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Execution call on rebels

Erdogan addresses crowd
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Turkey’s President Tayyip Erdogan has told a crowd chanting for the death penalty such demands may be discussed in parliament after a coup attempt by a faction in the military killed 265 people.

Looking relaxed and smiling, giving an occasional thumbs up to his supporters in Istanbul, Erdogan said on Saturday the coup attempt had been carried out by a minority in the army.

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“The army is ours, not that of the parallel structure. I am chief commander,” he said, referring to the network of his arch enemy Fethullah Gulen, a US-based cleric he accuses of fomenting the coup plot and previous attempts to oust him.

Mehmet Müezzinoğlu, the ruling Justice and Development Party’s Deputy Leader, has said the government will introduce a bill calling for the execution of rebel soldiers.

“We will put forward a motion, which will demand the execution of those who have been involved in the coup attempt,” Mr Müezzinoğlu wrote on Twitter.

Following his comments, #Idamistiyorum (I want death penalty) has become the top trend on Twitter in Turkey.

Mr Gulen says he had no knowledge of the plot.

He told reporters at his Pennsylvania compound he knows only a “minute fraction” of his legions of sympathisers in Turkey, so he cannot speak about their “potential involvement” in the attempted coup against President Erdogan.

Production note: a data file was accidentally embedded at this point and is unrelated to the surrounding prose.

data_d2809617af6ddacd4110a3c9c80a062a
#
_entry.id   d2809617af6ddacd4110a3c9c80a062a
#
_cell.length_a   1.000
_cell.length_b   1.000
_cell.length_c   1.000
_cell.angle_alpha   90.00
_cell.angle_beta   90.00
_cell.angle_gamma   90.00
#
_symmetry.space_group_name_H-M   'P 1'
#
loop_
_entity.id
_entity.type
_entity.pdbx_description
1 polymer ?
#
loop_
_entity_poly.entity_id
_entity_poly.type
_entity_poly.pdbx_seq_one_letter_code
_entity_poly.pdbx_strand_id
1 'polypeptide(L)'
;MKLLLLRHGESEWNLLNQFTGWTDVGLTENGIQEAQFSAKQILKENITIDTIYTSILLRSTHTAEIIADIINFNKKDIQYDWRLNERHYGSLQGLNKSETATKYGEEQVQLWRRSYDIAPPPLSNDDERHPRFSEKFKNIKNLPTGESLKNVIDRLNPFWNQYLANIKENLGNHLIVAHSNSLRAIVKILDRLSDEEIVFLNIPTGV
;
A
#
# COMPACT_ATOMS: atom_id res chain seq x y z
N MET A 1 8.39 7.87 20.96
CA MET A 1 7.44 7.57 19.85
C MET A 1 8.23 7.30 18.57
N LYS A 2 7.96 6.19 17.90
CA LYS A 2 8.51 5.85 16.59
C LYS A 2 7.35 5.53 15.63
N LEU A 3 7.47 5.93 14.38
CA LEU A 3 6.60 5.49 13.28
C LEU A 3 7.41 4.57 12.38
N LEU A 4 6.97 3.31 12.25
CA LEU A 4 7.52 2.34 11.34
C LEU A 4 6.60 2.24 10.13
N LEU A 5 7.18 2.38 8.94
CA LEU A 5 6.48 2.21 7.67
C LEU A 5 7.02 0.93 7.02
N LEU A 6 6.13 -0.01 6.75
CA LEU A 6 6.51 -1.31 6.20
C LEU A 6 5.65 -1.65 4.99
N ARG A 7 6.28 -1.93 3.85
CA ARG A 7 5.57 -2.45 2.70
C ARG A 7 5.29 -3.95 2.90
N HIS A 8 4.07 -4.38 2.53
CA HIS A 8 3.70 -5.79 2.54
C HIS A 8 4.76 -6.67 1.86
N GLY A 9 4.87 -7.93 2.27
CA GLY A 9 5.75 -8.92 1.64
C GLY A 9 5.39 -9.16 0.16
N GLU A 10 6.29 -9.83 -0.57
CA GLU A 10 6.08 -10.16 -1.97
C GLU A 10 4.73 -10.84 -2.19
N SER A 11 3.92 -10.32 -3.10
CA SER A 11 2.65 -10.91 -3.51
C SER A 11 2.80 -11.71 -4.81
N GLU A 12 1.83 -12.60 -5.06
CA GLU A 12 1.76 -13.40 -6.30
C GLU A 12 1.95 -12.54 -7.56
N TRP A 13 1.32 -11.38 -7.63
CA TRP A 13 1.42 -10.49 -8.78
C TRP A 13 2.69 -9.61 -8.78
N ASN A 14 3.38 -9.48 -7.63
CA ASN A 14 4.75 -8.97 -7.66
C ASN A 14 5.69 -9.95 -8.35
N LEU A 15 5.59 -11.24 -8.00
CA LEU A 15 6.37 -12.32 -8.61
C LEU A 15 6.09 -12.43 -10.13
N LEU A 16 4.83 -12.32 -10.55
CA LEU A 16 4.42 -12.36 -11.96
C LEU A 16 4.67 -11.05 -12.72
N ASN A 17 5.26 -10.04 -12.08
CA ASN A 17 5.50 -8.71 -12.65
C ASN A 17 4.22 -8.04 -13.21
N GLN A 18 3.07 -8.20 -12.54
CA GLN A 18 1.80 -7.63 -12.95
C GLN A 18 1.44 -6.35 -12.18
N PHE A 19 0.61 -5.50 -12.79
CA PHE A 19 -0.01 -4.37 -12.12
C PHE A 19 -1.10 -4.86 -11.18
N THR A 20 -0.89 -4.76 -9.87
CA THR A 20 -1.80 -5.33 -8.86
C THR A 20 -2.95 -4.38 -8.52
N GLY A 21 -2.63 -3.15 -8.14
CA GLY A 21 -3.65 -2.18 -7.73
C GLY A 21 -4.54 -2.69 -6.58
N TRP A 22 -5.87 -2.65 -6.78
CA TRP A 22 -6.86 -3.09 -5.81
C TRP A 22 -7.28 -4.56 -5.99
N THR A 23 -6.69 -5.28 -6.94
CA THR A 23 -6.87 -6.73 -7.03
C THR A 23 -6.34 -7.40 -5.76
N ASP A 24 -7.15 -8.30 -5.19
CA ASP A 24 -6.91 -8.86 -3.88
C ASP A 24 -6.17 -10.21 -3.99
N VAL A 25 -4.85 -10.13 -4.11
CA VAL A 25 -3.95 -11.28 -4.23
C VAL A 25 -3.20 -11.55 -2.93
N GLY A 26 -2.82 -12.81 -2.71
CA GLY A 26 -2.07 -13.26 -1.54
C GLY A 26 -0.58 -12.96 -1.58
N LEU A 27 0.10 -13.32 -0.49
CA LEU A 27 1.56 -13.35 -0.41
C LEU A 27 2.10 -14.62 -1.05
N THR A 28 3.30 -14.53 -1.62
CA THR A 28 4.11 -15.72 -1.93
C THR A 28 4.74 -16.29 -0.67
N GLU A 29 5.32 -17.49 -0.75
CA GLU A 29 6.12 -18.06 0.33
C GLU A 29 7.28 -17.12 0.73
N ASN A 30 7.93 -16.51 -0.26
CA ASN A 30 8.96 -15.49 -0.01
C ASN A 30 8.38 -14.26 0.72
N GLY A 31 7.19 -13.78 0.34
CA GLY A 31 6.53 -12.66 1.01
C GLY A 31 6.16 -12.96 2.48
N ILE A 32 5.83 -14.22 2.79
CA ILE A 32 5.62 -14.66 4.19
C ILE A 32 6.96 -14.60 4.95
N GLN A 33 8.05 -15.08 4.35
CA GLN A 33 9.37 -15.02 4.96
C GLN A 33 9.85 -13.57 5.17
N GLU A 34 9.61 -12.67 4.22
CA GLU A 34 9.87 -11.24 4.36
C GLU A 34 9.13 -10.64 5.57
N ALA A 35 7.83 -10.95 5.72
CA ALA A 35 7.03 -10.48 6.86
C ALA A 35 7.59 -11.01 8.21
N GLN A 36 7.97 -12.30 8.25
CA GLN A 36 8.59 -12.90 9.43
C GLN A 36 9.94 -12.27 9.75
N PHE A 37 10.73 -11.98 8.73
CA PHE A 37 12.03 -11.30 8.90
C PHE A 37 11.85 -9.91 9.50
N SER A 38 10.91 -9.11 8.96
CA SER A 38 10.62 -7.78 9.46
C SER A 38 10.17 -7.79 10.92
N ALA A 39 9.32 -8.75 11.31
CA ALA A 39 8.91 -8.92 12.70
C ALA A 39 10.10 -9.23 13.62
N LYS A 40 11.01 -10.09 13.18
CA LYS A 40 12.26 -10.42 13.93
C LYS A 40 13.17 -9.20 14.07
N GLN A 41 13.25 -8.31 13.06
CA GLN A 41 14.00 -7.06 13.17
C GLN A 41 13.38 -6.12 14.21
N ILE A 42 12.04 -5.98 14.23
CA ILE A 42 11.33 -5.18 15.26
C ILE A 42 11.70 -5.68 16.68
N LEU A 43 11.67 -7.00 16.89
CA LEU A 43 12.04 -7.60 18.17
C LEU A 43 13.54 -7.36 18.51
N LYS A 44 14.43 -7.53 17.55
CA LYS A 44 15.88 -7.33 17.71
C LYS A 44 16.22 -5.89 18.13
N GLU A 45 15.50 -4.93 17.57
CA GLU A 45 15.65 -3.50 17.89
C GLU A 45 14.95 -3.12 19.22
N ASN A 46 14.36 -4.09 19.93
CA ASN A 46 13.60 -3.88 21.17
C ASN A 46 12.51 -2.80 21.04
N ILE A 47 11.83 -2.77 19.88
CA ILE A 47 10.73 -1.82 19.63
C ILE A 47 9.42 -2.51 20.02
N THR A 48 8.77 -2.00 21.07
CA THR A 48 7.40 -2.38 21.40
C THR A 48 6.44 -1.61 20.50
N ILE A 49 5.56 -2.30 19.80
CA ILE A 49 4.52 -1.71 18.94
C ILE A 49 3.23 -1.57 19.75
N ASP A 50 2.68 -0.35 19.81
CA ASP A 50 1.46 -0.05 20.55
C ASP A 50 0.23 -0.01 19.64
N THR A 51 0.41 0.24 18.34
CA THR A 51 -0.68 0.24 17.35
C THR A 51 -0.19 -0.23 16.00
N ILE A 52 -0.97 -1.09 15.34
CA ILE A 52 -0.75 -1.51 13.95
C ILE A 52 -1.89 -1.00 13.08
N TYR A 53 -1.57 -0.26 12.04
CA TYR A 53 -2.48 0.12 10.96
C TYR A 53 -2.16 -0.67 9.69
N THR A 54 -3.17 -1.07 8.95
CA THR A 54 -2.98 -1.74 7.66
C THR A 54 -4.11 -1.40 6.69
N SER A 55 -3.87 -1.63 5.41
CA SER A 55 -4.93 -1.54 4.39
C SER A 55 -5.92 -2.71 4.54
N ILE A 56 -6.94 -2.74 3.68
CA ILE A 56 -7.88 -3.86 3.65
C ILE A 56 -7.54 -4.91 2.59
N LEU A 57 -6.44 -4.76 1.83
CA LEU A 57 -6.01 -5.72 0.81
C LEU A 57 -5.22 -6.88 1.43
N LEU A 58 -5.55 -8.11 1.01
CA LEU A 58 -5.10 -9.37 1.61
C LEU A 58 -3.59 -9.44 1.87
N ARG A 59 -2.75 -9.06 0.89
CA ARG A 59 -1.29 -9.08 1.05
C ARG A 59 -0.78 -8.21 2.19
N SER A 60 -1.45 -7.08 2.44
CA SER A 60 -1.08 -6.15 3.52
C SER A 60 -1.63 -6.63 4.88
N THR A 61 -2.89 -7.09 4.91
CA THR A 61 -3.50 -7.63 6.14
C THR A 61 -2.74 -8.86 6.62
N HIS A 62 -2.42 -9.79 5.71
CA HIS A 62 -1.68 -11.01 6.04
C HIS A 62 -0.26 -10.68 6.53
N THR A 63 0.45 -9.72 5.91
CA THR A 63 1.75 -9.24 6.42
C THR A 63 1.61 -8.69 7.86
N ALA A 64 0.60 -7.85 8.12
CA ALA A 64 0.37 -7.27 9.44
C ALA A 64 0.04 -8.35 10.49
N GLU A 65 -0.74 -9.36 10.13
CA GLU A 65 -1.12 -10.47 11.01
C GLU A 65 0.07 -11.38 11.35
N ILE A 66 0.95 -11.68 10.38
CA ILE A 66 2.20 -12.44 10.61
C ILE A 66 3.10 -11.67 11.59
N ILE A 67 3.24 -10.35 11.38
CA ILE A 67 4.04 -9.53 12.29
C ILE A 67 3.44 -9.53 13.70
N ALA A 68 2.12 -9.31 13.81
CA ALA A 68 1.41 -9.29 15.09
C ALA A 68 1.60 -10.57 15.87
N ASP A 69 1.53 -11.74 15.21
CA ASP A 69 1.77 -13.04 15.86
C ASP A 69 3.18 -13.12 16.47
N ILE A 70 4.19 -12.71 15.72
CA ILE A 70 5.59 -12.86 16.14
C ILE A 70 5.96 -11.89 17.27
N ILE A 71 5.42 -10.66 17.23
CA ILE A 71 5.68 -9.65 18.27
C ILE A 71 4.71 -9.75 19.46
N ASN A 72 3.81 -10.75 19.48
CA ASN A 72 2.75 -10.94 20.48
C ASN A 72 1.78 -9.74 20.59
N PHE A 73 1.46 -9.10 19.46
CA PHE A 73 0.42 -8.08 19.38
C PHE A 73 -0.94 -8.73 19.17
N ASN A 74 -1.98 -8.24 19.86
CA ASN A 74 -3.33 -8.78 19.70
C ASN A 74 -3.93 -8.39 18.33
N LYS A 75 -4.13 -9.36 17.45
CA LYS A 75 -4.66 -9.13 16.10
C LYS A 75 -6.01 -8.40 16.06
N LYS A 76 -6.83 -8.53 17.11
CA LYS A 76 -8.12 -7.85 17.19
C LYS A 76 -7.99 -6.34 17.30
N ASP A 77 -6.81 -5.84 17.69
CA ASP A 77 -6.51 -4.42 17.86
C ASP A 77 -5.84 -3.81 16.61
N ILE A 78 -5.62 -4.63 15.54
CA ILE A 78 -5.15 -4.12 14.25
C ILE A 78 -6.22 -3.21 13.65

Erdogan death penalty call
People gather in front of President Erdogan’s residence at Kisikli Neighborhood in Istanbul. Photo: Getty.

“You can think about many motivations of people who staged this coup,” Gulen, who has lived in the US for more than 15 years, said through an interpreter.

“They could be sympathisers of the opposition party. They could be sympathisers of the nationalist party.

“It could be anything,”

The reclusive cleric, who very rarely speaks to reporters, talked about the failed overthrow attempt shortly after Erdogan demanded that the United States extradite him.

US Secretary of State John Kerry said the Obama administration would entertain an extradition request but Turkey would have to prove wrongdoing by Gulen.

Looking frail, Gulen, who is in his mid-70s, sat on a sofa in a large reception room outside his living quarters, with an aide taking his blood pressure before the news conference.

He said he wouldn’t have returned to Turkey even if the coup had succeeded, fearing he would be “persecuted and harassed.”

“This is a tranquil and clean place and I enjoy and I live my freedom here. Longing for my homeland burns in my heart, but freedom is also equally important,” said Gulen, who lives on the grounds of the Golden Generation Worship & Retreat Centre, an Islamic retreat founded by Turkish-Americans.

He has criticised Erdogan, his one time ally, over the Turkish leader’s increasingly authoritarian rule.

The Erdogan regime has launched a broad campaign against Gulen’s movement in Turkey and abroad, purging civil servants suspected of ties to the movement, seizing businesses and closing some media organisations.

About 150 supporters of Erdogan protested outside the compound Saturday, chanting and waving signs.

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